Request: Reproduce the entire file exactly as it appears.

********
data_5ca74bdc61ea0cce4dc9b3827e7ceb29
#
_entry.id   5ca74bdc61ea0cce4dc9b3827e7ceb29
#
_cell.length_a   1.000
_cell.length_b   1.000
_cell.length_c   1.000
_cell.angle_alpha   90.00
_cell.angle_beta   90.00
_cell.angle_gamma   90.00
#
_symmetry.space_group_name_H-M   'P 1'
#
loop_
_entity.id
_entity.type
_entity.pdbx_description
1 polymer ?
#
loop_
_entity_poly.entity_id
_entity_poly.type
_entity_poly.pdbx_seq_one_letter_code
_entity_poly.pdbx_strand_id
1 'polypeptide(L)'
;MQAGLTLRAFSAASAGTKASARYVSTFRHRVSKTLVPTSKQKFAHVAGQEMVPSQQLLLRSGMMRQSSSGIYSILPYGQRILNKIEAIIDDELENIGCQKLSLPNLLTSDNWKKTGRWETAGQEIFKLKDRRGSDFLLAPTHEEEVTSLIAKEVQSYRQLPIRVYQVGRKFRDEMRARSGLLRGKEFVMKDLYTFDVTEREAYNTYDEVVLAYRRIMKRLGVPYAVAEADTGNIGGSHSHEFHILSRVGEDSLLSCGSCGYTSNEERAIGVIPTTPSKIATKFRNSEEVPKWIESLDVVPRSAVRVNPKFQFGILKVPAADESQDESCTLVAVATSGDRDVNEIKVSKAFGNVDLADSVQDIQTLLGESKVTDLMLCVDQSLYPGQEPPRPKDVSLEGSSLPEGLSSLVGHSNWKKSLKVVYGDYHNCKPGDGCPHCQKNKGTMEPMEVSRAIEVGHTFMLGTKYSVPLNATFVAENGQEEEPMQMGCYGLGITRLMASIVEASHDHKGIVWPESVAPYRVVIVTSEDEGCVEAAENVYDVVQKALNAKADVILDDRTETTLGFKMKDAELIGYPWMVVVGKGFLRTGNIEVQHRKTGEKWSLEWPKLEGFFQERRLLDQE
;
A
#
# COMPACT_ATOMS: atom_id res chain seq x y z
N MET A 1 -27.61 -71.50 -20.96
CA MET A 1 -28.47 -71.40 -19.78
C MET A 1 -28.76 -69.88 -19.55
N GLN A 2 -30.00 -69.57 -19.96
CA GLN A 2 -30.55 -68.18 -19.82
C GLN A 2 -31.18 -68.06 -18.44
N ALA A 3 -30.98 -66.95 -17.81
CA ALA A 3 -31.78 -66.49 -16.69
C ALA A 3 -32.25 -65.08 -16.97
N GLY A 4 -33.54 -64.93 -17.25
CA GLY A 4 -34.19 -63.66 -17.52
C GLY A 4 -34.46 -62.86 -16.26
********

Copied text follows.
data_5ca74bdc61ea0cce4dc9b3827e7ceb29
#
_entry.id   5ca74bdc61ea0cce4dc9b3827e7ceb29
#
_cell.length_a   1.000
_cell.length_b   1.000
_cell.length_c   1.000
_cell.angle_alpha   90.00
_cell.angle_beta   90.00
_cell.angle_gamma   90.00
#
_symmetry.space_group_name_H-M   'P 1'
#
loop_
_entity.id
_entity.type
_entity.pdbx_description
1 polymer ?
#
loop_
_entity_poly.entity_id
_entity_poly.type
_entity_poly.pdbx_seq_one_letter_code
_entity_poly.pdbx_strand_id
1 'polypeptide(L)'
;MQAGLTLRAFSAASAGTKASARYVSTFRHRVSKTLVPTSKQKFAHVAGQEMVPSQQLLLRSGMMRQSSSGIYSILPYGQRILNKIEAIIDDELENIGCQKLSLPNLLTSDNWKKTGRWETAGQEIFKLKDRRGSDFLLAPTHEEEVTSLIAKEVQSYRQLPIRVYQVGRKFRDEMRARSGLLRGKEFVMKDLYTFDVTEREAYNTYDEVVLAYRRIMKRLGVPYAVAEADTGNIGGSHSHEFHILSRVGEDSLLSCGSCGYTSNEERAIGVIPTTPSKIATKFRNSEEVPKWIESLDVVPRSAVRVNPKFQFGILKVPAADESQDESCTLVAVATSGDRDVNEIKVSKAFGNVDLADSVQDIQTLLGESKVTDLMLCVDQSLYPGQEPPRPKDVSLEGSSLPEGLSSLVGHSNWKKSLKVVYGDYHNCKPGDGCPHCQKNKGTMEPMEVSRAIEVGHTFMLGTKYSVPLNATFVAENGQEEEPMQMGCYGLGITRLMASIVEASHDHKGIVWPESVAPYRVVIVTSEDEGCVEAAENVYDVVQKALNAKADVILDDRTETTLGFKMKDAELIGYPWMVVVGKGFLRTGNIEVQHRKTGEKWSLEWPKLEGFFQERRLLDQE
;
A
#
# COMPACT_ATOMS: atom_id res chain seq x y z
N MET A 1 -27.61 -71.50 -20.96
CA MET A 1 -28.47 -71.40 -19.78
C MET A 1 -28.76 -69.88 -19.55
N GLN A 2 -30.00 -69.57 -19.96
CA GLN A 2 -30.55 -68.18 -19.82
C GLN A 2 -31.18 -68.06 -18.44
N ALA A 3 -30.98 -66.95 -17.81
CA ALA A 3 -31.78 -66.49 -16.69
C ALA A 3 -32.25 -65.08 -16.97
N GLY A 4 -33.54 -64.93 -17.25
CA GLY A 4 -34.19 -63.66 -17.52
C GLY A 4 -34.46 -62.86 -16.26